What's more fun than cooking something until it falls apart, and then coaxing it into a state of total collapse by having at it with two forks? If this sounds like your idea of a good time in the kitchen, you need to get your slow cooker on and make a batch of tandoori pulled chicken. While a slow cooker can't replicate the smoky char of a tandoor oven, the spices do a good job of mimicking the flavor. Use the shredded chicken on wedges of naan bread, as we have here, or in a salad or wrap. You can go a bit further, and dress it up with typical Indian condiments, like yogurt, chutney, or chopped nuts. When I make this chicken, I use a kabsa spice blend I found at a gourmet market; it's easy to make your own, or substitute turmeric, as indicated in the recipe. Tandoori pulled chicken freezes well, so you can make it ahead and have lunch or dinner at the ready.
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As you might expect, we cook a lot around here. Most of the time, I make the food, and my husband Ted makes sure it's good enough to share with you. Every now and then, however, I come up with something so thoroughly irresistible that we don't even want to share with each other. After photographing this shrimp and bell pepper stir-fry, I left the bowl on the kitchen counter. Despite the fact that it was 9:00 in the morning and we'd just finished breakfast, we couldn't stop nibbling, a shrimp here, a pepper there, until we were running our fingers inside the empty bowl to capture every last drop of the Asian cilantro vinaigrette. Fortunately we had some of the dressing left over (I made it with a mix of cilantro and a little bit of flat-leaf parsley, from our herb garden), and I used it the next day on a grilled flank steak, lettuce and avocado salad. We licked that plate clean, too.
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What have you been up to for the past couple of months? I've been putting together an e-book to help you survive the annual zucchini invasion.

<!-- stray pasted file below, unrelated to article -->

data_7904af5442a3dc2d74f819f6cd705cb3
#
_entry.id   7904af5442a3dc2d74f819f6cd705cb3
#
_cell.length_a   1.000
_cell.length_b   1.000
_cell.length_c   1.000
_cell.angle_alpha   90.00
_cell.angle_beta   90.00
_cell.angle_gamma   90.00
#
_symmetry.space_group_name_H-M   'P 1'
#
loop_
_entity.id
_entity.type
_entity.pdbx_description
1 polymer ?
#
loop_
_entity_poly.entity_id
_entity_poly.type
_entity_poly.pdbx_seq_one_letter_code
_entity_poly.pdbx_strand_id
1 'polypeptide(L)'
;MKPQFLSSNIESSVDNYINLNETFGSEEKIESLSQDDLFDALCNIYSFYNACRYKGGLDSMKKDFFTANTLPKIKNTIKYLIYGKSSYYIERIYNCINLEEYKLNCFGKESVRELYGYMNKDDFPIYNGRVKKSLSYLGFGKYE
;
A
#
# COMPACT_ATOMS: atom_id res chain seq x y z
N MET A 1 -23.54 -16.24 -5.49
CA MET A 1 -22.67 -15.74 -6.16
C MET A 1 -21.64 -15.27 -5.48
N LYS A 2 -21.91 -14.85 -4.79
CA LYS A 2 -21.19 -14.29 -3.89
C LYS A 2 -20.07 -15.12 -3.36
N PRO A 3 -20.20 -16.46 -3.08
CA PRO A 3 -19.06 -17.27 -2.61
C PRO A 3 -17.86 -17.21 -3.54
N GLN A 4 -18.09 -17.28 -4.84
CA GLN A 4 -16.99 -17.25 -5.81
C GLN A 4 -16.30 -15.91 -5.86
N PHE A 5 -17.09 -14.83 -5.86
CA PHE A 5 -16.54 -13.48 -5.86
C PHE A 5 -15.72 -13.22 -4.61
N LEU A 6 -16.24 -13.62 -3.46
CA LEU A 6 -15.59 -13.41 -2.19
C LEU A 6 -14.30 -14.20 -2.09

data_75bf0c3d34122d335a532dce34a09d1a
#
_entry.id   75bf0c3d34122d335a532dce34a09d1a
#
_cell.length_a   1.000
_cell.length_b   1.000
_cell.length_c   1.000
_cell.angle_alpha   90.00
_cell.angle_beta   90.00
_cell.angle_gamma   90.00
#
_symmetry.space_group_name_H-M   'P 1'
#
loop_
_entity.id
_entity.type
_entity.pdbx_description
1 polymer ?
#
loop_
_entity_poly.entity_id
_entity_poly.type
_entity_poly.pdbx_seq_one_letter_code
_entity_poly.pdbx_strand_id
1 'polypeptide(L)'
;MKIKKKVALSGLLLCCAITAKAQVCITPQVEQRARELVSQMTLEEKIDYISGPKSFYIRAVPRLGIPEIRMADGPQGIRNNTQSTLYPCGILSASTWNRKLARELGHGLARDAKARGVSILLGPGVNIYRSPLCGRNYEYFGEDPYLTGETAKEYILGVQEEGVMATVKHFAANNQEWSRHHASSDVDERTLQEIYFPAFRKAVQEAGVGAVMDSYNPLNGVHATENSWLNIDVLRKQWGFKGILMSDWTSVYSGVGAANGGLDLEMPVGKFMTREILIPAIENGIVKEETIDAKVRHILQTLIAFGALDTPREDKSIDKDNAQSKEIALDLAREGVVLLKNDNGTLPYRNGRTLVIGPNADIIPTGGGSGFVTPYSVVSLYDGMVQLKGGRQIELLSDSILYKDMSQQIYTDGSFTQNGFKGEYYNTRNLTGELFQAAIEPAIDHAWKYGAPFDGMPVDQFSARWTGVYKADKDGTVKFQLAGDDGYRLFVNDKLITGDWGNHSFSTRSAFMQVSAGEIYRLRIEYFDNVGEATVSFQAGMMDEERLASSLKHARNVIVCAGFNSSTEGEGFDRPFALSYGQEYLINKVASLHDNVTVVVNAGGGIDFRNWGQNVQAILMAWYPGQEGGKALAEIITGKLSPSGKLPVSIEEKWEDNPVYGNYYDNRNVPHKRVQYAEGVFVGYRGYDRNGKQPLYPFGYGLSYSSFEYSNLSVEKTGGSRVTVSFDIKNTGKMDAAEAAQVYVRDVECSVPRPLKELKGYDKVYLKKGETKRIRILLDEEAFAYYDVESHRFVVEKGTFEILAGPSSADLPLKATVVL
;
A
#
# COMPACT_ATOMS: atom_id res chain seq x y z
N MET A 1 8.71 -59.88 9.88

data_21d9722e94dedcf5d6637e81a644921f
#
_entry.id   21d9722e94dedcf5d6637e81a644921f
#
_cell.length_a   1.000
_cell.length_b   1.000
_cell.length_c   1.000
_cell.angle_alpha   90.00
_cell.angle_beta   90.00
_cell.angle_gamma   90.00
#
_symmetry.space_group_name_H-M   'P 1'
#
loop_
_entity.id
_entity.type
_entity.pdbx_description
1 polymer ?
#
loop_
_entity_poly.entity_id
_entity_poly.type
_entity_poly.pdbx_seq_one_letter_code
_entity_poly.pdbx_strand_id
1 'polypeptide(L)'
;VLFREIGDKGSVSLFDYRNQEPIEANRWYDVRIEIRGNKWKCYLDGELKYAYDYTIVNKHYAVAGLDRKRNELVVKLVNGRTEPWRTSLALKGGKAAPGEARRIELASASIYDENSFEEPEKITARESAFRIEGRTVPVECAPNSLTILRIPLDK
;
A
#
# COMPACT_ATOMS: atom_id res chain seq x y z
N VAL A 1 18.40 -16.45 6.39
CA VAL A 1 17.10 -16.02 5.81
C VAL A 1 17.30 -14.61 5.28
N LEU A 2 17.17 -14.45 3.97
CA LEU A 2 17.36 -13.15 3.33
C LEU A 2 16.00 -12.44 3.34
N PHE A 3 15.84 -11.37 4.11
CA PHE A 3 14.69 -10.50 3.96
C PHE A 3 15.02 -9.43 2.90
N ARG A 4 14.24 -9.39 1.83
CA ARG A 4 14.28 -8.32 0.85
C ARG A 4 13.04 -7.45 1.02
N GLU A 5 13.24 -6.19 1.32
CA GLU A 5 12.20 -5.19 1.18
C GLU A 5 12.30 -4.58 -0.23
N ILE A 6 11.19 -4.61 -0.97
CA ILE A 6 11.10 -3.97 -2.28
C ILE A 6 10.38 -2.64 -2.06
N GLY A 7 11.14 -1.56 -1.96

23 ZUCCHINI: FAST, FUN, EASY RECIPES FROM THE PERFECT PANTRY® KITCHEN includes, yes, 23 recipes (17 of them brand new, the rest updated favorites) for how to cook zucchini with some of the great pantry ingredients I know you have in your cupboards and spice rack.
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TRUE CONFESSION: I am that crazy woman who stands outside in the middle of winter in a coat and scarf and mittens, tending the grill on the back porch, at the mercy of the elements. The first time I made this Asian-flavored turkey breast, shot through with soy, garlic and my favorite chili paste, that was the scenario; in fact, it was snowing, which made the act of grilling heroic and the result worth every moment of frozen-fingered suffering. Now that the weather is warmer, I grill more often, and more comfortably. Put thoughts of the all-day Thanksgiving turkey out of your mind; boneless turkey breast cooks quickly. If you can't find a whole boneless turkey breast, buy a bone-in and ask the butcher to break it down for you (save the bones, wings and neck for stock). I use this garlicky, spicy turkey to add spark to sandwiches, summer rolls and pasta salads.
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